New York Attorney General Letitia James recently announced two agreements related to data breaches with entities that operate in the education industry. In both instances the entities paid the ransom and received evidence of deletion of the stolen data.
Most recently, on October 5, 2023 the Office of the Attorney General (OAG) announced a $49.5 million multistate settlement with a donor management software company over a 2020 data breach. According to OAG the breach impacted the data of thousands of nonprofit institutions, including colleges and universities. James noted in the press release announcing the settlement that “there is no excuse for a cloud company to have poor data security measures.” The investigation concluded that the company failed to implement reasonable security and fix known security gaps, and that the company neglected to provide timely, accurate information to its customers which in turn significantly delayed notification to impacted individuals. According to OAG, the company downplayed the severity of the incident and led its customers to believe that notification was not required, despite sensitive information such as Social Security number, financial information, and protected health information being impacted.
OAG also announced in September 2023 that it reached an agreement with a private college to invest $3.5 million in data security to protect student data. The agreement comes in response to a 2021 data breach the college suffered that affected nearly 100,000 New Yorkers who were current and prospective students, faculty, and alumni. In its press release, OAG stated that “companies and universities alike must do a better job at safeguarding the personal information with which they are entrusted.”
According to OAG’s press release, in November 2021 a hacker gained access to the college’s technical infrastructure and ultimately encrypted data including Social Security numbers, bank and credit card numbers, passport numbers, driver’s license numbers, and medical information. OAG’s investigation found that the college failed to use mutli-factor authentication for accounts, encrypt sensitive data, and update security policies and firmware in response to new security threats.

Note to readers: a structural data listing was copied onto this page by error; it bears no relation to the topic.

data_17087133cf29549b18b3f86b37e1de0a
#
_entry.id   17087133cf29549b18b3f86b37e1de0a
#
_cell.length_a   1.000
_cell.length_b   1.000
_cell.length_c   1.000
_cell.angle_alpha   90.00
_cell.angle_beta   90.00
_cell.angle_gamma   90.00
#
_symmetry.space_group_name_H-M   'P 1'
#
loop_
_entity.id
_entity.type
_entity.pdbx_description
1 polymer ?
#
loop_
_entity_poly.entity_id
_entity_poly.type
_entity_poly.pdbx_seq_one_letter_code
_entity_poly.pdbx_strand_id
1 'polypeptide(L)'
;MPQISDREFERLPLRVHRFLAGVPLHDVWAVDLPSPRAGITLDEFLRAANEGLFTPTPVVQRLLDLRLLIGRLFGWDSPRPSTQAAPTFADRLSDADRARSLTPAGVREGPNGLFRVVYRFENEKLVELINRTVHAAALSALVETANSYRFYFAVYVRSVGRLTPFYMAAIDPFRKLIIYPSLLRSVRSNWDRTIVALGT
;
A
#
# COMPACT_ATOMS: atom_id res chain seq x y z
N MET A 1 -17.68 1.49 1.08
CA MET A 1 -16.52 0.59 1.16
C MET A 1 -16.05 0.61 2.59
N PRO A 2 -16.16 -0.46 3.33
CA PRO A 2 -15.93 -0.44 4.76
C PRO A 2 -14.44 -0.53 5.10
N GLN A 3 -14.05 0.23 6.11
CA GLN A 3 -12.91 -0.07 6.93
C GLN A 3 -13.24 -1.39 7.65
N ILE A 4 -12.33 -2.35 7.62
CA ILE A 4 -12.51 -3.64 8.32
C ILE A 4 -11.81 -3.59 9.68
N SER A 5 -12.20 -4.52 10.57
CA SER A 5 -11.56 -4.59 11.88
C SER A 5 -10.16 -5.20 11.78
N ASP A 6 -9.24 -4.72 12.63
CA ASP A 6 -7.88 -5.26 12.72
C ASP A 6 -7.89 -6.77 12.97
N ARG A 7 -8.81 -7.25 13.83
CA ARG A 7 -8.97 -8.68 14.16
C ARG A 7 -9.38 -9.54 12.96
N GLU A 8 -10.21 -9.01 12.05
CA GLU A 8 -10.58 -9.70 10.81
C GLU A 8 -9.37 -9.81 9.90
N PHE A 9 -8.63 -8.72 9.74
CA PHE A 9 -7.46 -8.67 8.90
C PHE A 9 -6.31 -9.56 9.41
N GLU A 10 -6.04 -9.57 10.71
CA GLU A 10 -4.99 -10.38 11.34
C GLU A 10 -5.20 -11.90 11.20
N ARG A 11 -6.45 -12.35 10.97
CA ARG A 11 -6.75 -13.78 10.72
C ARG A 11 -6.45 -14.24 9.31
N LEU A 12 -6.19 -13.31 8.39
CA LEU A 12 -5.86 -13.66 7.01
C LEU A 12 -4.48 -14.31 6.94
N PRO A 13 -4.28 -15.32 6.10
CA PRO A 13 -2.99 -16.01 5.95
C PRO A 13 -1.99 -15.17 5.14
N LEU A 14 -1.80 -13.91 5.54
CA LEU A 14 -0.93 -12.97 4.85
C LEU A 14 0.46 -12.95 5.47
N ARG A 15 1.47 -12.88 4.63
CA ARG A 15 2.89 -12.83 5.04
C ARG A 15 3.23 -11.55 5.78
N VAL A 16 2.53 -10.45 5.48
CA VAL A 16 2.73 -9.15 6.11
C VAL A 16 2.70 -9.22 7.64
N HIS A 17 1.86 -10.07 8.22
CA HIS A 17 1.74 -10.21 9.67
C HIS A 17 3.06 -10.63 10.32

OAG concluded that the college failed to adequately safeguard personal information, and as part of the agreement the college must invest $3.5 million over the next six years to better protect personal information, including by:
- Maintaining a comprehensive information security program that includes regular updates to keep pace with changes in technology and security threats;
- Encrypting all personal information, whether stored or transmitted, between documents, databases, or elsewhere;
- Maintaining reasonable policies to perform security updates and patch management;
- Enabling multifactor authentication for users logging into the college’s networks;
- Scanning for vulnerabilities and potential weaknesses; and
- Publicly sharing the college’s plan on the purpose of personal information it collected, retained, and timeline for deletion.
Three of the last four settlements from New York, including one with an online sporting goods retailer and one with a healthcare company, have cited a failure to encrypt personal information indicating a renewed focus on encryption from OAG. Encryption of sensitive customer information is further included in OAG’s data security guide, released in April 2023.